There is an exhilaration in survival, in the sheer victory of beating seeming insurmountable odds. Combined with a wonderment of seeing and experiencing it all with fresh eyes and renewed mind, one experiences a sort of a cockiness; a middle finger to the world, the high of staking your claim on life like planting a flag atop K2. With it comes an appreciation of what is truly important; at first a short glimpse which leads to an extraordinary understanding of how finite life really is.
It is a long fall from that height to the realization you are separate. Different. You no longer fit where it once seemed a given. Before. On the outside you look the same, but what you know can’t be unknown. The continuity of your life interrupted, a timeline with empty space as it stopped and restarted. Conceptually grasped by others, they cannot appreciate your experience on a visceral level.
I am a big fan of the author Laurence Gonzales. The night before the shooting I had been re-reading his book Deep Survival; Who Lives, Who Dies and Why. There are many stories of death and unlikely survival but one in particular resonated with me. Debbie Kiley survived a sailboat accident in a small zodiac while her crew, one by one, died. Some went insane from drinking salt water before walking off the dinghy into shark infested waters. After the shooting I had a quiet obsession to meet her, believing her to be a rare someone I could connect with, who would get what I was going through post survival.
I fanned through others. Cancer survivors, accident survivors, medical survivors, even other gun violence survivors but I regularly discount (though not minimize) them as having experiences that are too dissimilar from my own to be able to relate to my internal struggle.
Recently a comment I made on a Facebook post elicited a private message from a woman who had been shot multiple times through a door while trying to barricade herself, her four year old son and her father from her estranged husband. Someone else who, seriously wounded, also defied the odds and lived to tell her story.
We scheduled a call and I was thrilled at the prospect of chatting with her. She, too, was equally excited and after telling her story immediately shared her sense of not fitting in. She’d recently returned from a domestic violence survivor retreat and echoed her sense of feeling different as none had been part of an overt attempted murder. She’s also outspoken about gun violence and has interacted with gun violence survivors, but again, none on whom the violence was perpetrated by an intimate partner. She didn’t fit in there either.
That ‘me, too’ need to identify is very curious to me. There isn’t a mental file for the feeling of being shot by your beloved partner and few survive it to offer validation of it.
In the sea of well-meaning advice givers who suggest doing my work in therapy and then leaving it behind, as if that were even possible, who implore me to stop associating with those in whose shoes I have walked, I am regularly reminded what Gonzales asserts…there is no going home again. They don’t get I can’t go back to that place of blissful ignorance because that place no longer exists. Truly I seem to feel whole only with others who share my experiences in intimate violence.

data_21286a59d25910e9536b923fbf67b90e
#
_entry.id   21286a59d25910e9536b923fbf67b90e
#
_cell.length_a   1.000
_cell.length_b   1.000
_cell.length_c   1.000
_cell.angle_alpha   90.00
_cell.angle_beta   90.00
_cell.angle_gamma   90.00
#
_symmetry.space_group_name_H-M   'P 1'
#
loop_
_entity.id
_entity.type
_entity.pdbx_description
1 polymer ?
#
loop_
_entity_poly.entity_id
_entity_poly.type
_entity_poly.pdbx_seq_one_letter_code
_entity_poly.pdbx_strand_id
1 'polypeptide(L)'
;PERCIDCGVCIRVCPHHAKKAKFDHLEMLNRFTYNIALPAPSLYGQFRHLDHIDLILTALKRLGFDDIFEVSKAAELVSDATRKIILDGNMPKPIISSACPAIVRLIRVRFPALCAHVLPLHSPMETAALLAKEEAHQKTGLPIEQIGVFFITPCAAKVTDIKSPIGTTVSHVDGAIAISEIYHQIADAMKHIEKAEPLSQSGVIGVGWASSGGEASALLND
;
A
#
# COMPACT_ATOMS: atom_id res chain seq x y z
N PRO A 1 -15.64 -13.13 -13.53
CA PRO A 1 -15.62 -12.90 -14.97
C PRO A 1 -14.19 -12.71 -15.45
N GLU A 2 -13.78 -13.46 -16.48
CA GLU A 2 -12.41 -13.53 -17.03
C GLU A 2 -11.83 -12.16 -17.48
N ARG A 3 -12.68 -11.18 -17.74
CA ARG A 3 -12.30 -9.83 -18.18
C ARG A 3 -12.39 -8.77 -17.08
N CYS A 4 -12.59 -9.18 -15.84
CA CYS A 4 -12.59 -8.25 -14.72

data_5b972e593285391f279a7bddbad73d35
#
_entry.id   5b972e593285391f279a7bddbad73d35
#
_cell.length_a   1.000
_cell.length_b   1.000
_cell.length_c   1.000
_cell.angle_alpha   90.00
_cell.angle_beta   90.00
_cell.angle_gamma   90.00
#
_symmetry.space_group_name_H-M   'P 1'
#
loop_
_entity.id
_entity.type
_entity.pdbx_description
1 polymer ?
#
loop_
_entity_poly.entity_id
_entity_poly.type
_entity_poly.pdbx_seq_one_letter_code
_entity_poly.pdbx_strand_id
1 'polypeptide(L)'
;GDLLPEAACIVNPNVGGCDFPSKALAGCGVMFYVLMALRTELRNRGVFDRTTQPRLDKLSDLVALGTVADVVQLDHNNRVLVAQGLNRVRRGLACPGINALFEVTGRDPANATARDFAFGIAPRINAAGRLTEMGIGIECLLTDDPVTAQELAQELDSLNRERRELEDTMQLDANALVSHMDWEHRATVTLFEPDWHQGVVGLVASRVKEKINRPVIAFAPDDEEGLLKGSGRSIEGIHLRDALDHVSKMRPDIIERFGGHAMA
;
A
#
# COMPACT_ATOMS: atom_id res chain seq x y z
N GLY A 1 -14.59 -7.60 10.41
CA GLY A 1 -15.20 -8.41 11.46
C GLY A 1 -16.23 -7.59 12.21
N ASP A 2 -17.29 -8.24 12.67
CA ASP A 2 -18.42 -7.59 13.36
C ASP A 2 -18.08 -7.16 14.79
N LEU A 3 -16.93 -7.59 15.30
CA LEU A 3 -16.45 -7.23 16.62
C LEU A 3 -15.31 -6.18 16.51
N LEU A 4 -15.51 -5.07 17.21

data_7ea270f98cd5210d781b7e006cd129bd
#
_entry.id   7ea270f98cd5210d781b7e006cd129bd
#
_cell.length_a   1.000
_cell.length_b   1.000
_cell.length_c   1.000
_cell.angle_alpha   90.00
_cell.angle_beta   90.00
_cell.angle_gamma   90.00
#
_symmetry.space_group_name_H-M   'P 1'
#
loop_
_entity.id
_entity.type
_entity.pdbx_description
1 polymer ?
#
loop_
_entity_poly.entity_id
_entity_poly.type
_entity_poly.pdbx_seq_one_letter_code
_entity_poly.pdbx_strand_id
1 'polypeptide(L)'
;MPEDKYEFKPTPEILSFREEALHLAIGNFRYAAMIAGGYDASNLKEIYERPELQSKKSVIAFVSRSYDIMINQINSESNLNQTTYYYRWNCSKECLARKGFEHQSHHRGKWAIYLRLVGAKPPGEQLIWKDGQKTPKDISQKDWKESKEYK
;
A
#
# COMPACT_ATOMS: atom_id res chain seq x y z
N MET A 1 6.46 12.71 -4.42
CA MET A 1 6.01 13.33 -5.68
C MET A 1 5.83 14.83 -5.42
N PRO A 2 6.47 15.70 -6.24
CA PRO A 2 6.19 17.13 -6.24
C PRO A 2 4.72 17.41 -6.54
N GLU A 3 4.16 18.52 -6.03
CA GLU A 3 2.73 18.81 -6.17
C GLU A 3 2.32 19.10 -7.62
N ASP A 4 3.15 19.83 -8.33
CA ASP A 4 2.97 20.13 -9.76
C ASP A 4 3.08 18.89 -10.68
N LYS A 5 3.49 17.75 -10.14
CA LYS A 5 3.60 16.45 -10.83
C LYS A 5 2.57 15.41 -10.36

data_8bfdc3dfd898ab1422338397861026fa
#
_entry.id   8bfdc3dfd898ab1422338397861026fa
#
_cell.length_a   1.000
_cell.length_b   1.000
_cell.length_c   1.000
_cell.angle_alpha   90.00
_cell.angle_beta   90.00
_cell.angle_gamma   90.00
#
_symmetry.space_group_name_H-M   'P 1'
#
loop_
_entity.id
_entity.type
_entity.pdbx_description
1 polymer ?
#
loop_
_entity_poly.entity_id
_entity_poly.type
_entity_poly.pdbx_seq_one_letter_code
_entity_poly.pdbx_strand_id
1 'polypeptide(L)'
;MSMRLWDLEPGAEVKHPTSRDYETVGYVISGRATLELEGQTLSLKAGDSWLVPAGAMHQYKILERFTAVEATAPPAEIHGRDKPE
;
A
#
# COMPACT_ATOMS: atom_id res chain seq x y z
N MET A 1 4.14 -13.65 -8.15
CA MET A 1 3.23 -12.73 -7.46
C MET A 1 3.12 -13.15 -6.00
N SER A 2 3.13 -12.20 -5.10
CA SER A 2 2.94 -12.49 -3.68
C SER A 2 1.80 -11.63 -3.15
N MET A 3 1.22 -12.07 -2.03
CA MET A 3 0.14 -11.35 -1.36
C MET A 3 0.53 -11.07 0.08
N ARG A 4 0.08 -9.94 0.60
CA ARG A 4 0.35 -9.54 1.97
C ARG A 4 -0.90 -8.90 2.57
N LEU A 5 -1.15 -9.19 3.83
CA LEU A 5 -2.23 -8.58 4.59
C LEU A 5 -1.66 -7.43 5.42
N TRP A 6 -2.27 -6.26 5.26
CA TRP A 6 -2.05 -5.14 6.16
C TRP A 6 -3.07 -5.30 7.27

I straddle two worlds, two lives. I am changed by the shooting and my life has undeniably diverged from the path I envisioned when I decided to exit my marriage. I am the same happy, resilient, substantive person at my core. Yet I will always feel some level of that odd sense of separation and in it a low level churning of internal conflict. I am in neither place fully.
This uncomfortable place is mine. I long for routine and familiarity to stay grounded, to indulge myself in a laziness of not having to work so hard to stay present. Yet I fear falling into a mindlessness, an abyss of minutiae, the mundane, and shuffling through; a loss of appreciation and gratitude for this amazing gift, this bonus round to truly experience life, to make it all count, to do things differently, to make a difference, to really live instead of just be alive.
In his book Surviving Survival Gonzales notes “our ongoing survival requires relentless attention”. It is not in the chaos, the fight, while bathed in adrenaline; it is after the euphoria of victory, in the quietness, in the resumption of everyday life, in the loneliness, that surviving survival threatens.
I discovered today Debbie Kiley lost her fight with surviving survival. In my searching for her over the last few years I held it was uniquely her who could offer me some perspective, who held the magic golden nugget on how to do this. I knew she had struggled after the accident and yet she went on. I never met her but maintained she held the key, fueling my desire to connect with her.
On learning she shot herself I have paused to reconsider that it was possibly me who could have been her lifeline. I can’t say my own options haven’t been considered at various times since the shooting but I am fortunate to have discovered a purpose, to believe in a power greater than my trauma and a plan greater than my own. The choice is no longer mine to make. Maybe I had little more to share with Debbie than my optimism and hope. Still it was probably all she needed. Perhaps it is all any of us need.
So it is, in connection with a new survivor, that the lines of our individual stories blurred and we exchanged something that will continue to provide strength to each of us.
*Surviving Survival, The Art and Science of Resilience by Laurence Gonzales
(C) 2012 W.W. Norton & Company